The contribution of different formulation components on the aerosol charge in carrier-based dry powder inhaler systems

Susan Hoe, Daniela Traini, Hak-Kim Chan, Paul M. Young*

*Corresponding author for this work

Research output: Contribution to journalArticlepeer-review

16 Citations (Scopus)

Abstract

Purpose To measure aerosol performance of a lactose carrier/salbutamol sulphate powder blend and identify contributions of non-formulation and formulation components on the resulting aerosol charge.

Methods A 67.5:1 (%w/w) blend of 63–90 μm lactose with salbutamol sulphate, and lactose alone (with and without the blending process), was dispersed from a Cyclohaler™ into the electrical Next Generation Impactor at 30, 60 and 90 L/min. Mass and charge profiles were measured from each dispersion, as a function of impactor stage. The charge profile from an empty capsule in the Cyclohaler™ was also studied.

Results Lactose deposition from the blend was significantly greater, and net charge/mass ratios were smaller, in the pre-separator compared to formulations without drug. Fine particle fraction of salbutamol sulphate increased with flow rate (9.2 ± 2.5% to 14.7 ± 2.7%), but there was no change in net charge/mass ratio. The empty capsule produced a cycle of alternating net positive and negative discharges (∼200 pC to 4 nC).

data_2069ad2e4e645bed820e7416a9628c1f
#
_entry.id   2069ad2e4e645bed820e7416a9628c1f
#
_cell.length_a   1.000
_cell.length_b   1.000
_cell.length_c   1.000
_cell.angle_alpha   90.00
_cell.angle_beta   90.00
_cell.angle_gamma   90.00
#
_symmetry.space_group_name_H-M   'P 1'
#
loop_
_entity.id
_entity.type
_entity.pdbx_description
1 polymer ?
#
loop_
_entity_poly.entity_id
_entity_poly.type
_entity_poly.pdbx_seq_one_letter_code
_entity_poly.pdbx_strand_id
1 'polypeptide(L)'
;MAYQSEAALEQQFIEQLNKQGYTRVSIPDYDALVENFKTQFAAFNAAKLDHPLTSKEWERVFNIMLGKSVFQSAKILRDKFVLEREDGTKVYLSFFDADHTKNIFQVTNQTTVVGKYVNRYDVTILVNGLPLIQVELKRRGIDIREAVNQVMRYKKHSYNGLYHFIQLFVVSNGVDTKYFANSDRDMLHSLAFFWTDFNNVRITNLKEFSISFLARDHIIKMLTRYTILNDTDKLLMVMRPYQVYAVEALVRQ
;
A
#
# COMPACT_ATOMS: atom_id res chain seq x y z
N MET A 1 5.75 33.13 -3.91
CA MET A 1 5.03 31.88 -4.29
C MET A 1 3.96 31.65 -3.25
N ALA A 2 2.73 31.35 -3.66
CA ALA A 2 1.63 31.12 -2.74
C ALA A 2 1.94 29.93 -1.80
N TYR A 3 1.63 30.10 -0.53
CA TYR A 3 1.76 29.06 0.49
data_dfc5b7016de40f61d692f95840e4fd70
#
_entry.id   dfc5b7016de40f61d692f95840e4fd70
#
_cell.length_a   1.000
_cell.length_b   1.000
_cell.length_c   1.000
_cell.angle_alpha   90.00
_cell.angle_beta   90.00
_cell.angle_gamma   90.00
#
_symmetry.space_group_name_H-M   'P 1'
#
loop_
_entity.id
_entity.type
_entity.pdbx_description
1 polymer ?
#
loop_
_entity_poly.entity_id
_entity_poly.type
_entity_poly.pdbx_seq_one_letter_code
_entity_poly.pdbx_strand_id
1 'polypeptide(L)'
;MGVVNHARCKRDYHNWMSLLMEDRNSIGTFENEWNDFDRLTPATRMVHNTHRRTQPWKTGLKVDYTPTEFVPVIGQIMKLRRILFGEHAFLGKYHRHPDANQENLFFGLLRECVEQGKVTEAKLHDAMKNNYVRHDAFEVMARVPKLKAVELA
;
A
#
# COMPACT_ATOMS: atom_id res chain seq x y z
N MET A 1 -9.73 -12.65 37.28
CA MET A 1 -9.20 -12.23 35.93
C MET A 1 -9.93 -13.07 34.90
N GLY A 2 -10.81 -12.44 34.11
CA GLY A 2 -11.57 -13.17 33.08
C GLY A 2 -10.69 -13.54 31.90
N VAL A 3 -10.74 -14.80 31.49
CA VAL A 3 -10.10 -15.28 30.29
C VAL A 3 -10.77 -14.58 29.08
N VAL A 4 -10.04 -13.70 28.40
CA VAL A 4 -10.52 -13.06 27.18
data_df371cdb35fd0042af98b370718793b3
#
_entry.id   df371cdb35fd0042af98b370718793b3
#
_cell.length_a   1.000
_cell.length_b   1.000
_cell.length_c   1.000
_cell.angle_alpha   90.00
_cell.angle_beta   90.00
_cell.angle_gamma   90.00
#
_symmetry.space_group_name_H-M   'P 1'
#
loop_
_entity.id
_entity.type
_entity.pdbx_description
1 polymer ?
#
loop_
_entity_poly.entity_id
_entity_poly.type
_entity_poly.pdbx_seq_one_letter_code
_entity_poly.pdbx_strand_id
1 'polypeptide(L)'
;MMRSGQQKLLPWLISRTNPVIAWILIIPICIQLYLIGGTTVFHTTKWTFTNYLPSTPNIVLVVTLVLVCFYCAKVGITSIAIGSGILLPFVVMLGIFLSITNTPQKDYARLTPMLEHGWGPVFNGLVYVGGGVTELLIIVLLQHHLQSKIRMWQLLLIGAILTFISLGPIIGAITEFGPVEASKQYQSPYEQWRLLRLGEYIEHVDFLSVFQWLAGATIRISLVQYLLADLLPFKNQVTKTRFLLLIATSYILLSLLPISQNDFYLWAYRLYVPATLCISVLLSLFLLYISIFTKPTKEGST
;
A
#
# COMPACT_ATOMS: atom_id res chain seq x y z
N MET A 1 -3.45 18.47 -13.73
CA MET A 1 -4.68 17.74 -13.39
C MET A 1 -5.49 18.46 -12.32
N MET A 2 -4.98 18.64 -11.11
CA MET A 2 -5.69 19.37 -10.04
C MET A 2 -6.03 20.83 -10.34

Conclusions Capsule charge can ionize surrounding air and influence net charge measurements. Detachment of fine drug during aerosolisation may reduce net specific charge and lead to increased lactose deposition in the pre-separator. Increase in FPF may be due to increased force of detachment rather than electrostatic forces.
Original languageEnglish
Pages (from-to)1325-1336
Number of pages12
JournalPharmaceutical Research
Volume27
DOIs
Publication statusPublished - 2010
Externally publishedYes

Keywords

  • Cyclohaler™
  • electrical next generation impactor (eNGI)
  • electrostatic
  • lactose
  • salbutamol sulphate

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